Other considerations when getting a home equity loan
Home equity rates are still low
Home equity loans and home equity line of credit (HELOCs) carry much lower rates than credit cards. “Home equity loans are advantageous because the rates are usually lower, and they’re easier to qualify for since the banks are using your house as collateral,” says Samuel Rad, a certified financial planner at Affluencer Financial in Los Angeles and college lecturer.
With a cash-out refinance loan, you replace your mortgage with a new mortgage for more than what you owe and take the difference in cash. This means higher monthly payments. People who are in the second half of their mortgage amortization should beware, Rad says, as they will have to start paying interest all over again with a cash-out refi.
Home values can crash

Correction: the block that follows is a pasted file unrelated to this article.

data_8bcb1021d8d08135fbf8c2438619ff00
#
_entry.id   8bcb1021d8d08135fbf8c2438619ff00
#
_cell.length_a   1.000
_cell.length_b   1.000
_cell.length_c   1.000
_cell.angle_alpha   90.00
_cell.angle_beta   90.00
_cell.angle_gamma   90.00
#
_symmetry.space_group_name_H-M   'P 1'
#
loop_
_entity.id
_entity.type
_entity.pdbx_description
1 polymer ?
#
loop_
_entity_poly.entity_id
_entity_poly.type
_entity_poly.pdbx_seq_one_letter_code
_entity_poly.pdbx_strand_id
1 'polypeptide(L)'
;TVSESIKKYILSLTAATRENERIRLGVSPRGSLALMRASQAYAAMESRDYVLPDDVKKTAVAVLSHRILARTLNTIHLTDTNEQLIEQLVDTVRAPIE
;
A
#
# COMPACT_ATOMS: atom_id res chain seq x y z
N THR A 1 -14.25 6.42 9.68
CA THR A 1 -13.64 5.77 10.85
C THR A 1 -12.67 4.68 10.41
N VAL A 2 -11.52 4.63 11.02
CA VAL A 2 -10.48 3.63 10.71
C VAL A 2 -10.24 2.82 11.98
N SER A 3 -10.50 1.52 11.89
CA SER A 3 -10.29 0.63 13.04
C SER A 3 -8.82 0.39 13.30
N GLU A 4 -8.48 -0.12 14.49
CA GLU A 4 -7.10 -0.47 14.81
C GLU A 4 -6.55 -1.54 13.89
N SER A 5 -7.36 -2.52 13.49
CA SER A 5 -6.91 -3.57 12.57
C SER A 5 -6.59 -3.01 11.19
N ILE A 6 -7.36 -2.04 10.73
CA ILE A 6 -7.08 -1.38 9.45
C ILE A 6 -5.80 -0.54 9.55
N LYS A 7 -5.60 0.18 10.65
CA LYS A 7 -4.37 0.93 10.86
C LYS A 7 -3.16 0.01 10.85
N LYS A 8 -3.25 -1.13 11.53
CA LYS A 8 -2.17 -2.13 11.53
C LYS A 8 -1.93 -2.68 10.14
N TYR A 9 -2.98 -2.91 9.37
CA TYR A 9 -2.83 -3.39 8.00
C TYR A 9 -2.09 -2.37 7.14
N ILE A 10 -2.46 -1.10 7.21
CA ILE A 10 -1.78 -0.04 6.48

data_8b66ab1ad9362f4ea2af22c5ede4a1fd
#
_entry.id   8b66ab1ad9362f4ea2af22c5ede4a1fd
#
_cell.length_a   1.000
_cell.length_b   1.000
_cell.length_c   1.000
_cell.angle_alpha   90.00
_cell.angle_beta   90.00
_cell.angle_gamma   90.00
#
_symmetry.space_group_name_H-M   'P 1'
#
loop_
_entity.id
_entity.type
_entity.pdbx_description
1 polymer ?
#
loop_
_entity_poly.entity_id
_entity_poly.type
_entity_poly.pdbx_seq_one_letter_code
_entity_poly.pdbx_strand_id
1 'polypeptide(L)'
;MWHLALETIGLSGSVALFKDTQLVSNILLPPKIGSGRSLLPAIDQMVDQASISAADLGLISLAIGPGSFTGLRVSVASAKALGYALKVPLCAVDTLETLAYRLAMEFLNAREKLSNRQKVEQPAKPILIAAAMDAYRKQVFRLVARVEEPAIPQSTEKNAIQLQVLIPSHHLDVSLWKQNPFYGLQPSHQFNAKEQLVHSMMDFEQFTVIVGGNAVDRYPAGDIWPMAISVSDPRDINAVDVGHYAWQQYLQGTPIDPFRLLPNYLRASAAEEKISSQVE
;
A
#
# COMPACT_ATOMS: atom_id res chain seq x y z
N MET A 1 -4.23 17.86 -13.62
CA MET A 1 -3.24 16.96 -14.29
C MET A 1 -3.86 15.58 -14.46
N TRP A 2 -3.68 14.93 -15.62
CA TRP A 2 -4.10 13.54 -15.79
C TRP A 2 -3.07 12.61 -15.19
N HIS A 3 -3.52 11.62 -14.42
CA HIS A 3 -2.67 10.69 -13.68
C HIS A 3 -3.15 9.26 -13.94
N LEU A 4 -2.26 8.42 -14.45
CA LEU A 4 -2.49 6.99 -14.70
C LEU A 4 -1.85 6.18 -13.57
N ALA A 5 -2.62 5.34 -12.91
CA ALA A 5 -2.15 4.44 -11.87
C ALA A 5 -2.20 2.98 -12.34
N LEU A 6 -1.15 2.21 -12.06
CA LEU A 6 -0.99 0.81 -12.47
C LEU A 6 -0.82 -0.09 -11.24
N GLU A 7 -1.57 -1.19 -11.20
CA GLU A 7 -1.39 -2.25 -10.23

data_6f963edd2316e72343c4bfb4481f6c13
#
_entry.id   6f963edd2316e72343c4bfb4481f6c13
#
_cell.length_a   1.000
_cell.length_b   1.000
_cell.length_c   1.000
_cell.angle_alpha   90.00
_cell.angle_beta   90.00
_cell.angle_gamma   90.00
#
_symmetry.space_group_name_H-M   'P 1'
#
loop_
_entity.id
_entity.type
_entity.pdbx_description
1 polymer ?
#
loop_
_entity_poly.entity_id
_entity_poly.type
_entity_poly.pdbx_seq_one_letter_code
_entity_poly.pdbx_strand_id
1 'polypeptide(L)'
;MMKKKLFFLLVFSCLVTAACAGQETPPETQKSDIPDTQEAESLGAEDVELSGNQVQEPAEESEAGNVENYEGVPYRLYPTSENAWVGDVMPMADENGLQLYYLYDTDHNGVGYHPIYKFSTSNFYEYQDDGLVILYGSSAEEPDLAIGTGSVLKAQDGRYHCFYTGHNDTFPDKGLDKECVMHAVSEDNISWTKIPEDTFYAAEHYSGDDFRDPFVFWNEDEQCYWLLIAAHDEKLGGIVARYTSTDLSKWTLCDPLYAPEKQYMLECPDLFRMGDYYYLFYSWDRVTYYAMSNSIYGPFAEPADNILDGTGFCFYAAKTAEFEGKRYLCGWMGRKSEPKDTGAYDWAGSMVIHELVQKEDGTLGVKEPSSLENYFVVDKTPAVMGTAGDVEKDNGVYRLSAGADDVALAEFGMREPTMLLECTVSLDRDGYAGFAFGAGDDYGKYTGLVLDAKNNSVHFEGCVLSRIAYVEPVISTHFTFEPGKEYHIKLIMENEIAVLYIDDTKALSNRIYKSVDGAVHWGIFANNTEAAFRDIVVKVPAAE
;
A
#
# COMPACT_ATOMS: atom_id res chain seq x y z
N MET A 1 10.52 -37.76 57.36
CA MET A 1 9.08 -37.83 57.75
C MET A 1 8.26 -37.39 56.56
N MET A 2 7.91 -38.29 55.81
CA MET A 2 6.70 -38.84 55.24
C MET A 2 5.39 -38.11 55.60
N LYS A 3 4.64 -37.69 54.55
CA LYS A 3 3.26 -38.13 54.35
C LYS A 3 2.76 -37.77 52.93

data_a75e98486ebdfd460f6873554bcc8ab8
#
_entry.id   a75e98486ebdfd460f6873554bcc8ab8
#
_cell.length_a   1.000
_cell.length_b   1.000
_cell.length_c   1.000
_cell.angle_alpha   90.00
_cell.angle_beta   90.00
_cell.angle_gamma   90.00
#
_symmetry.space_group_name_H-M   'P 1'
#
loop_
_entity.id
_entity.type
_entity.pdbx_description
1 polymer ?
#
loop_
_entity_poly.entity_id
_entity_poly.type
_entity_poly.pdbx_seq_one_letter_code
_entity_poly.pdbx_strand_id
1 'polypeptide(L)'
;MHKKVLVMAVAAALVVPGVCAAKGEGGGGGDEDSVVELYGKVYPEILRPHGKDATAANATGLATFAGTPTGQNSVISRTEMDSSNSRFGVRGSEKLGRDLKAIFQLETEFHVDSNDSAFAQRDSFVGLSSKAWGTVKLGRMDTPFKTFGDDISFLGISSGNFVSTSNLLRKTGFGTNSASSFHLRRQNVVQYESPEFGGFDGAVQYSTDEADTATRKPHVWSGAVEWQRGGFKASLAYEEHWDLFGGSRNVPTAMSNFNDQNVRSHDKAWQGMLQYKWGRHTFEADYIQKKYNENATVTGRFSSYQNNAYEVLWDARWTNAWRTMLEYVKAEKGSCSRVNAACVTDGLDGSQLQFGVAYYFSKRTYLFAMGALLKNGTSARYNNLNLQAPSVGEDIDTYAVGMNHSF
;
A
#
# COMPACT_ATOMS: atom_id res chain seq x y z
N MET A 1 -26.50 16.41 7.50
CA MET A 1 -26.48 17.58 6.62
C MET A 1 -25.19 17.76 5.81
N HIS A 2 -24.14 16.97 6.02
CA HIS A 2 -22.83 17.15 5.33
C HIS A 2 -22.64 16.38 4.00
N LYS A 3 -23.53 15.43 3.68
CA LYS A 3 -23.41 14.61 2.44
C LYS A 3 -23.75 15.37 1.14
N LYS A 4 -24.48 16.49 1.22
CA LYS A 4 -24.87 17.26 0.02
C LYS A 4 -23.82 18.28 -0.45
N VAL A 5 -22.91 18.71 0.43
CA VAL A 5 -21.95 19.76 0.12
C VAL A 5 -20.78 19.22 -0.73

One reason to be careful with home equity loans is that home values fluctuate. If you take out a big loan and the value of your home drops, you could end up owing more than what your house is worth. This is a condition known as being “upside down” or “underwater.” The housing crash of 2008 left millions of borrowers stuck in homes they could not sell because their values sank.
“We had a financial crisis … which showed us home values can drop suddenly. This is something borrowers should think about before taking out equity from their home,” says Ben Dunbar, an investment adviser for Gerber Kawasaki Investment and Wealth Management in Santa Monica, California.
Your house is on the line
If you bought your house or refinanced when rates were super-low, you have to ask yourself how wise it is to borrow against your home at a rate that’s considerably higher than your first mortgage. A cash-out refi might be a better option if you can get a good rate, but you’d be starting all over again with interest payments.
“The risks of getting home equity loans are big because your house is the collateral,” Dunbar says. He recommends you know exactly how much you need and try to repay it as soon as possible.